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Nov 17, 2010 12:04 PMPublication: The Southampton Press

Southampton Village Extends Deadlines For Parrish Replacement

Nov 17, 2010 12:04 PM

The Southampton Village Board opted last week to push back the deadline for proposals for the re-use of the historic Parrish Art Museum property in the heart of the village, after an initial request for proposals came up empty.

The museum, which has been a centerpiece of the village for more than a century, is building a new home in Water Mill. The Village Board sought proposals from consultants who would submit recommendations for the re-use of the soon-to-be-vacated museum space on Jobs Lane, hoping to attract tenants from the arts community. When no proposals were submitted, the timetable was extended.

At their last meeting on November 10, board members agreed to delay the deadline for the submittal of proposals from last Friday, November 12, until December 31—a seven-week postponement. As a result, the winning firm will not be notified until February 22, 2011, at the earliest.

On Tuesday, after the board pushed back the deadline, one firm did apply, and four firms had earlier expressed interest, according to Village Administrator Stephen Funsch.

Jen Mesiano, the village’s grants coordinator, said this week that the municipality’s request for proposals, first issued in mid-October, will soon be posted on the New York Foundation for the Arts jobs listings webpage. The request asks consultants to prepare detailed recommendations for the re-use of the village-owned facility, which is expected to be vacated by the Parrish Art Museum in the summer of 2012, when the gallery relocates to its new site. Its lease at 25 Jobs Lane expires in October 2012.

Mayor Mark Epley, who has stressed the long-term significance of finding the Parrish’s replacement, said he would like to see at least 10 strong proposals from which to choose.

He said he met last week with Parrish Art Museum officials, who reported that they are moving full-speed ahead on the construction of its new gallery. He also said the Parrish has no plans yet for the former Rogers Memorial Library building on Jobs Lane, which is owned by the museum.

Police Officer Terminated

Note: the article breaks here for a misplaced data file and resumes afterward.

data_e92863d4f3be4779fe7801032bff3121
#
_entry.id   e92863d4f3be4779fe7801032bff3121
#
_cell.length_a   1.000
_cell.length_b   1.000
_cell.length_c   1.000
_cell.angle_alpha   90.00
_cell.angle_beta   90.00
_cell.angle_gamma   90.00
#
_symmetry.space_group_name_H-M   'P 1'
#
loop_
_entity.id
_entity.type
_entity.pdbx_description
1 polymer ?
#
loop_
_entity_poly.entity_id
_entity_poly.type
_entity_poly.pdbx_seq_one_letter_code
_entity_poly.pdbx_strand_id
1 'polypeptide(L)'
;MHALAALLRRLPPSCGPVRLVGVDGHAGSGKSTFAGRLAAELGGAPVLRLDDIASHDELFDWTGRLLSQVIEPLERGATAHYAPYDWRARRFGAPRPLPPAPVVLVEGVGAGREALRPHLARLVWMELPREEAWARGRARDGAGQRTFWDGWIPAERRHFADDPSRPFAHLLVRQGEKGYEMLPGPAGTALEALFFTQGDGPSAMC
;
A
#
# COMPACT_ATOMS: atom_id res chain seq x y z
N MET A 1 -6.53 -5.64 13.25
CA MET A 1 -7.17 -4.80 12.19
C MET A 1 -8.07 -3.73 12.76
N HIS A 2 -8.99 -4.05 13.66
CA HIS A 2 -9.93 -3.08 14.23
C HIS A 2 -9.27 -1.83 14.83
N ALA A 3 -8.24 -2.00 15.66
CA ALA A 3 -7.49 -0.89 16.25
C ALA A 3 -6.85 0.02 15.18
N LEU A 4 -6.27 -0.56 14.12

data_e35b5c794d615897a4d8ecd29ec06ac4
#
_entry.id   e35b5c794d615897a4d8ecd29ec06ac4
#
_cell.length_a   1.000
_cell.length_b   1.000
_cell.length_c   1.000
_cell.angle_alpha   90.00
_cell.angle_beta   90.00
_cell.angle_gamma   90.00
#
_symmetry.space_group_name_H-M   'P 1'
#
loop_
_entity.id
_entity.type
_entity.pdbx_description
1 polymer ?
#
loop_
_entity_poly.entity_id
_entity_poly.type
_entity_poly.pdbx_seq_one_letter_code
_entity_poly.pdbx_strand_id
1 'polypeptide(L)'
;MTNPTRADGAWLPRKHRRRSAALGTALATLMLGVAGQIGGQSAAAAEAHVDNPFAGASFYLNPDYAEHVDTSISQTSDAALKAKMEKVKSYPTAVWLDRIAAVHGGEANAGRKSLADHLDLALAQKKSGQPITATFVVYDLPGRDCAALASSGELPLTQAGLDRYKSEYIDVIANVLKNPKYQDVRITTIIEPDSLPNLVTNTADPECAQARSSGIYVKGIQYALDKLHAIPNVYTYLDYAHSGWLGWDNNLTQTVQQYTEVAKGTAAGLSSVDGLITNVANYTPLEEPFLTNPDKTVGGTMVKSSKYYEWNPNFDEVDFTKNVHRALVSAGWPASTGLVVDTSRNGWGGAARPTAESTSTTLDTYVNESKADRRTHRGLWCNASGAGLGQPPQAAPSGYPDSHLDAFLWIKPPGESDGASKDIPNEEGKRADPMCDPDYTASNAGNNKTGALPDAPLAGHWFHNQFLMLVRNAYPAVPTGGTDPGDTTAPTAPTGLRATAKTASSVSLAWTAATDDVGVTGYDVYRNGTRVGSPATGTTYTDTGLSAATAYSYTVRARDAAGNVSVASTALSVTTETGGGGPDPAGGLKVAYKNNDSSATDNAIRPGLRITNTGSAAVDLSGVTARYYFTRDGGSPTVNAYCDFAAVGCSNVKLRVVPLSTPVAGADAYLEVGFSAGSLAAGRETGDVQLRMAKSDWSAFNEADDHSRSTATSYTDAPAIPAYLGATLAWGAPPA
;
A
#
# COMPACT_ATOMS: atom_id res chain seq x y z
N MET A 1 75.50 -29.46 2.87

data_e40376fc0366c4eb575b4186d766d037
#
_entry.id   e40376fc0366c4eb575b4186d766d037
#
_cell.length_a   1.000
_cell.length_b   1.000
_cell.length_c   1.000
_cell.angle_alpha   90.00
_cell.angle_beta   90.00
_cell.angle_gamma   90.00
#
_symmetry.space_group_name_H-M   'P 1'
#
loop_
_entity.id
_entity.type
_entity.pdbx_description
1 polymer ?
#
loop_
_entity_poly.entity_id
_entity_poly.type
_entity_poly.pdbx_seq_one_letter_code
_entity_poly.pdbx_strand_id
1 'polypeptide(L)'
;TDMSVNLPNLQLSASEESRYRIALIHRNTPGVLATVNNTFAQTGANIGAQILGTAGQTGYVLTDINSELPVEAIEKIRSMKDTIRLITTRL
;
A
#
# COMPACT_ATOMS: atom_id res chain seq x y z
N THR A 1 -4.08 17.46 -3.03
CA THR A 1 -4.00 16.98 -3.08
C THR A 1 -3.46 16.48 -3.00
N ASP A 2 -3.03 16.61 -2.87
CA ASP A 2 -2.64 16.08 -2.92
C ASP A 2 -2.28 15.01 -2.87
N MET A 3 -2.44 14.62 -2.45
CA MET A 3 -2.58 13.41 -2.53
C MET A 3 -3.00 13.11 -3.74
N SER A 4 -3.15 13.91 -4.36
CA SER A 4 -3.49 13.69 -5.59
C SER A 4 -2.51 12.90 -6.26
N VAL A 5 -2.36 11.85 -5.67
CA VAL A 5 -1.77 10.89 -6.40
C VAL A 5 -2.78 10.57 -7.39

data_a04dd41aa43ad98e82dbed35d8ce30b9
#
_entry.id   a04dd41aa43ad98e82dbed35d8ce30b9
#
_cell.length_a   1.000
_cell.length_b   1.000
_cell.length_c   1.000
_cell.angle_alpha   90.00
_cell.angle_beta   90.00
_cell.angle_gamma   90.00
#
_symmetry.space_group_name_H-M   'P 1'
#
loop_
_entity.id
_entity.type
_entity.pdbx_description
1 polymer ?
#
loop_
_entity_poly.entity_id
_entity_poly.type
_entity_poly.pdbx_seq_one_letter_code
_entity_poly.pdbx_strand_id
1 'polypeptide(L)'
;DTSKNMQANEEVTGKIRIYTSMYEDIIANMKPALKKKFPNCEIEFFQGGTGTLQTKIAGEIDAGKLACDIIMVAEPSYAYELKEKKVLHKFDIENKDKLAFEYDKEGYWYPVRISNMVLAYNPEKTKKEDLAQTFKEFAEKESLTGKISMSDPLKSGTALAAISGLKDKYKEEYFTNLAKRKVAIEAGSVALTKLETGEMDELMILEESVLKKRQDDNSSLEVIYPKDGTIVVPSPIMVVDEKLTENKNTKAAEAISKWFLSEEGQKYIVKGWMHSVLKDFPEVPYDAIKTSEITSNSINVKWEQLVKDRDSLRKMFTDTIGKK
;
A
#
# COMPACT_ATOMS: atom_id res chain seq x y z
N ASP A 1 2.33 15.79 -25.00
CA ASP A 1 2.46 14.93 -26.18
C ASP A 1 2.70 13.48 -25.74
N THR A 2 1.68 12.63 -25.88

Following an executive session last week with Southampton Village Police Chief William Wilson Jr., the Village Board fired Police Officer Jennifer White, who had served slightly more than four months of her 18-month probationary period.

Ms. White’s termination took effect last Thursday, November 11. She was hired as a full-time officer in early July and was scheduled to earn an annual salary of $54,000. She had served as a seasonal police officer for the department since March.

Chief Wilson would not provide a reason for the decision. “The administration of the police department and the board decided not to continue with her probationary employment,” he said. “Other than that, I can’t comment, because it’s an employee matter.”

Chief Wilson did note that such events are not uncommon. “Like any other workplace, people come in, people go out. It’s just the nature of the beast,” he said in a phone interview last week.

Mr. Epley said Ms. White’s termination was related to her performance, adding that the board’s decision was not based on a single incident. “She didn’t meet the standards the department was expecting,” the mayor said.

“She’s a local girl,” he continued. “Her family’s local. I’d prefer to keep it in the company. We hoped something like this would work out, but it just didn’t.”

Reached by phone on Tuesday, Ms. White declined to discuss the situation. “I have no comment on that, actually,” she said.

New Emergency Vehicles

Also during last week’s meeting, the Village Board agreed to purchase a 2011 Chevrolet Tahoe for $55,779 for use as the Southampton Fire Department’s chief’s vehicle, replacing a 2003 model. The sole bid came from Buzz Chew Chevrolet of Southampton.

First Assistant Chief Rod Pierson, who is next in line to become fire chief after current Chief Roy “Buddy” Wines IV’s term expires on December 31, told the board that the vehicle is used primarily as a command post. He explained that it is equipped with a variety of communication devices, extinguishers and other equipment, and used to respond to about 600 calls annually. He said such vehicles have a lifetime of about eight years.

Approximately $70,000 had been budgeted for the purchase, and the fire department rejected more environmentally friendly options because of their “unprovenness,” 1st Assistant Chief Pierson said.

Village Board member Paul Robinson, the liaison to the fire department, said the purchase had already been approved by the Southampton Fire District, which will cover about 40 percent of the cost. He added that there is a special capital reserve fund for such purchases.

The Village Board also agreed to request bids for a new first-responder vehicle, a 2011 Chevrolet Tahoe, for the Southampton Village Volunteer Ambulance Corps, at the request of Chief Ian King. The bid would be to replace a 2002 Ford Explorer that has had numerous maintenance problems and has been involved in two accidents, Chief King said. The vehicle, which is equipped with a variety of emergency equipment, such as a defibrillator and advanced life support medications, is used on approximately 420 calls per year.

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